> > consisting of a large number of colored triangles? If so it's certainly
> > one of those two.

> Ding! Ding! Ding! We have a winner!

> Dan, thanks so much for posting. It was indeed Star Saga One. I had
> forgotten it was part of a series (duh!).

> > Great games, but they do suffer a bit from being only two parts of
> > a three-part story.

> I certainly have mixed feelings here. I learn that there was also a
> part two to look forward to, but also that the story is ultimately
> incomplete because there was supposed to be a part 3 that never
> came...ugh. Did you happen to play the first two games Dan? If so,
> did you think they were good in their own right, or are they crippled
> by the missing part 3?

It's been a goodly number of years since I played them. They were
definitely fun, but I recall a lot of unresolved story arcs and
dropped hints which would have presumably been covered in part 3.
Part 1 I think stands better on its own because of the way the
overall plot works - part 2 suffers a bit from the "middle book"
syndrome.

At any rate I enjoyed the games enough to pick up new copies
a few years ago, in case I feel like playing them again (those
and the Starflight games).

> > And of course the five pounds of paragraph books
> > were a bit unwieldy.

> To be honest, that was part of the attraction to me. Not the
> unwieldiness (is that a word? lol) but that there was so much story!

That there was a lot of story was good, the implementation was
a bit rough, although it was helpful for multi-player games since
one player could be reading their paragraph while another took
their on-screen actions (at least, I think you could do that).

I wouldn't at all mind have a modernized version with all that text
in files, now that we're no longer constrained by 5.25" single-density
disk capacity.

--
_______________________________________________________________________
Dan Blum tool@panix.com
"I wouldn't have believed it myself if I hadn't just made it up."
June 28, 2004 12:47:23 PM

Archived from groups: rec.games.int-fiction (More info?)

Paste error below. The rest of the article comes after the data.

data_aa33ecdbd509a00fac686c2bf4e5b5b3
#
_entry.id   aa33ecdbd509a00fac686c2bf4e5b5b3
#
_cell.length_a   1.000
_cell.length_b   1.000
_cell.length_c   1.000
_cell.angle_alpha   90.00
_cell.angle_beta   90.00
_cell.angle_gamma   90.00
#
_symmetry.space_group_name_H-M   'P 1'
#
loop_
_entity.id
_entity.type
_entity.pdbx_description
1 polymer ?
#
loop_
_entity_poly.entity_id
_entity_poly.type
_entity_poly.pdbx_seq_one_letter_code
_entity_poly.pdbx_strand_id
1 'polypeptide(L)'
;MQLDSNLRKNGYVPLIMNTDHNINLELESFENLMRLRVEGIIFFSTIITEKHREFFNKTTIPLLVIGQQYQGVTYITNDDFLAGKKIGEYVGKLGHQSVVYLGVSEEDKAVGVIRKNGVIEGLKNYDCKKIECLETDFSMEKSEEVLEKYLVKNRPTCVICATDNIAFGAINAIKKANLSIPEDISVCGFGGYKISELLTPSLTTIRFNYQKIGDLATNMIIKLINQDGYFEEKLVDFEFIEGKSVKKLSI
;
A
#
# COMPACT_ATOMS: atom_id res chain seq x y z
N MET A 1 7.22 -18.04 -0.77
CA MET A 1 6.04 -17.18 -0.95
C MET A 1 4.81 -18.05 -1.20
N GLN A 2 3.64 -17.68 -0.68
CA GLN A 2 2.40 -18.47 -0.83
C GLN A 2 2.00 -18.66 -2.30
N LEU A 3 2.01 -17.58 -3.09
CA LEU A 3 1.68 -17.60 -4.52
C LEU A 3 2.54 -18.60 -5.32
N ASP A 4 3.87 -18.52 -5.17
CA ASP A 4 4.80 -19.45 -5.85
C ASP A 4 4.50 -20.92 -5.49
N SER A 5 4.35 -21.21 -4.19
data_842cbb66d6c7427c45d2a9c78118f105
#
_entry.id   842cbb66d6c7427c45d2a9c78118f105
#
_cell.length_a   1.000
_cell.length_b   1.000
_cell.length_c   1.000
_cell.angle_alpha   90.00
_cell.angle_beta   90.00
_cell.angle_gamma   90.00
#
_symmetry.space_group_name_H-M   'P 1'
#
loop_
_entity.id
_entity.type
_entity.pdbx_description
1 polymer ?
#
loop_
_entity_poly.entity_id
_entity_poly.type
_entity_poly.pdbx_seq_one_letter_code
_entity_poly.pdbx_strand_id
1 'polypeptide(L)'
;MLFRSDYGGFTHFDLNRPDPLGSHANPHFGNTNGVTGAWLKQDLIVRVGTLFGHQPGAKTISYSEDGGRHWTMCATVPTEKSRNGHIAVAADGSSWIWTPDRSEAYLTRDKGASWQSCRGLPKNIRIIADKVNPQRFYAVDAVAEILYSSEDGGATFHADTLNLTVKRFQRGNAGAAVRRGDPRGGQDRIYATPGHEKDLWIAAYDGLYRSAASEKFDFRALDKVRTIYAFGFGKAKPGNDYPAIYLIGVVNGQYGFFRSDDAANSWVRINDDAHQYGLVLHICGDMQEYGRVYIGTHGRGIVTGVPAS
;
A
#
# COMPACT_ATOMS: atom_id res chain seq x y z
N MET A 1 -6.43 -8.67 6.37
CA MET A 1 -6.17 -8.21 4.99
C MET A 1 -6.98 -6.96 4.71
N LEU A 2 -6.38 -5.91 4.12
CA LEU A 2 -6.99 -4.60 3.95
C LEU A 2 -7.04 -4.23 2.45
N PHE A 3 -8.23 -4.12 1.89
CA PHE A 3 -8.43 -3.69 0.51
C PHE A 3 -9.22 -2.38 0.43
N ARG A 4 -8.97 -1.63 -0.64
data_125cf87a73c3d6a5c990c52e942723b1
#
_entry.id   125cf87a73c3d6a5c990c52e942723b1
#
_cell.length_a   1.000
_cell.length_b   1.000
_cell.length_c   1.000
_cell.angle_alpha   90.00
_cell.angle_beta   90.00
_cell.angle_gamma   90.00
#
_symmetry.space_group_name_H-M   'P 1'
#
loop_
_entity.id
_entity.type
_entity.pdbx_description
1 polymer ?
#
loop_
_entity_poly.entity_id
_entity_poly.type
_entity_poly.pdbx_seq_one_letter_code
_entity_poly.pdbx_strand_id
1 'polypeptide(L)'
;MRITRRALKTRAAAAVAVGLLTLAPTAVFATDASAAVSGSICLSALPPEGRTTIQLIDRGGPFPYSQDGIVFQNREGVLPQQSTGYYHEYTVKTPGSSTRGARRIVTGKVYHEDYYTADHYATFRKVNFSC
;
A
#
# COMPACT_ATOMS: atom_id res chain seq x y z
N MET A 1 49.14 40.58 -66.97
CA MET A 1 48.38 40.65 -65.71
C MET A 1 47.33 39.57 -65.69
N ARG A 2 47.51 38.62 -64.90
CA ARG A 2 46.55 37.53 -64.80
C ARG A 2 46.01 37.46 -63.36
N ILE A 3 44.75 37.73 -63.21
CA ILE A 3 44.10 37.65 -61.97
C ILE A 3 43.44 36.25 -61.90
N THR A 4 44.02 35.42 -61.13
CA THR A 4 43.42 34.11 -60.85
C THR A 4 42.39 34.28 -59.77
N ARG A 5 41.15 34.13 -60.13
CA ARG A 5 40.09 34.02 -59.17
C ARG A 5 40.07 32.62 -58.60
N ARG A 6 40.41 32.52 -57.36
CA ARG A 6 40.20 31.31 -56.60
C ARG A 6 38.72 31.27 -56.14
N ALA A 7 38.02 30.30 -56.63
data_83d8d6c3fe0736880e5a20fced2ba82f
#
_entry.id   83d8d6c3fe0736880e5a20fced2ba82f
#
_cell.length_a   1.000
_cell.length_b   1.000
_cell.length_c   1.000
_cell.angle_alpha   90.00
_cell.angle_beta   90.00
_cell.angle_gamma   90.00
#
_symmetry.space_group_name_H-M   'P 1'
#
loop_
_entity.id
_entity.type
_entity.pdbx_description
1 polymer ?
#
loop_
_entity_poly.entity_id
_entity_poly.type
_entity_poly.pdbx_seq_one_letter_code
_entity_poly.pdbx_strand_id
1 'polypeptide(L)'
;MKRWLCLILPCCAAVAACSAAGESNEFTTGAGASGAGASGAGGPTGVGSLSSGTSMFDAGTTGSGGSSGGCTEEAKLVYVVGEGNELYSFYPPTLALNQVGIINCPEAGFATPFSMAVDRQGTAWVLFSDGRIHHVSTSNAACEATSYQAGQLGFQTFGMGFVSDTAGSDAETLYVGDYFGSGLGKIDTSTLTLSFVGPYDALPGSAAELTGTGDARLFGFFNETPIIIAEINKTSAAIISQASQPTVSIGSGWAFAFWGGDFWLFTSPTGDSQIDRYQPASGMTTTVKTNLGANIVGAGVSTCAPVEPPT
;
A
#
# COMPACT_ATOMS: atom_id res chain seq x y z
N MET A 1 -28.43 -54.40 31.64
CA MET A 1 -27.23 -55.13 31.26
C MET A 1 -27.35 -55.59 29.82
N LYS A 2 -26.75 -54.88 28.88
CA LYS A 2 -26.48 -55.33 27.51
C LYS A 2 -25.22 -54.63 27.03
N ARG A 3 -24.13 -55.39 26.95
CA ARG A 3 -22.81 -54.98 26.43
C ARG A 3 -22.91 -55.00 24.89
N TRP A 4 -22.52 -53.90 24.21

tool@panix.com (Dan Blum) wrote in message news:<cbil0s$m30$1@reader2.panix.com>...
> That there was a lot of story was good, the implementation was
> a bit rough, although it was helpful for multi-player games since
> one player could be reading their paragraph while another took
> their on-screen actions (at least, I think you could do that).
>
> I wouldn't at all mind have a modernized version with all that text
> in files, now that we're no longer constrained by 5.25" single-density
> disk capacity.

http://www.the-underdogs.org/game.php?gameid=3383
Anonymous
June 29, 2004 12:54:00 AM

Archived from groups: rec.games.int-fiction (More info?)

Michael <bilgepumpmaniac@yahoo.com> wrote:
> tool@panix.com (Dan Blum) wrote in message news:<cbil0s$m30$1@reader2.panix.com>...
> > That there was a lot of story was good, the implementation was
> > a bit rough, although it was helpful for multi-player games since
> > one player could be reading their paragraph while another took
> > their on-screen actions (at least, I think you could do that).
> >
> > I wouldn't at all mind have a modernized version with all that text
> > in files, now that we're no longer constrained by 5.25" single-density
> > disk capacity.

> http://www.the-underdogs.org/game.php?gameid=3383

Cool, although I must admit I was thinking more along the lines of having
the game present the text for you instead of doing the lookups in 32MB
of text files. However, I suppose I shouldn't be picky. :) 

--
_______________________________________________________________________
Dan Blum tool@panix.com
"I wouldn't have believed it myself if I hadn't just made it up."
June 29, 2004 6:42:39 PM

Archived from groups: rec.games.int-fiction (More info?)

tool@panix.com (Dan Blum) wrote in message news:<cbil0s$m30$1@reader2.panix.com>...

> It's been a goodly number of years since I played them. They were
> definitely fun, but I recall a lot of unresolved story arcs and
> dropped hints which would have presumably been covered in part 3.
> Part 1 I think stands better on its own because of the way the
> overall plot works - part 2 suffers a bit from the "middle book"
> syndrome.

Yep, I could certainly see that being the case. Still, I think I will
enjoy them nonetheless. I've just downloaded them from the underdogs
site (Thanks Michael!)

> At any rate I enjoyed the games enough to pick up new copies
> a few years ago, in case I feel like playing them again (those
> and the Starflight games).

Funny...I had been thinking that the Starflight games should be what I
get next!
!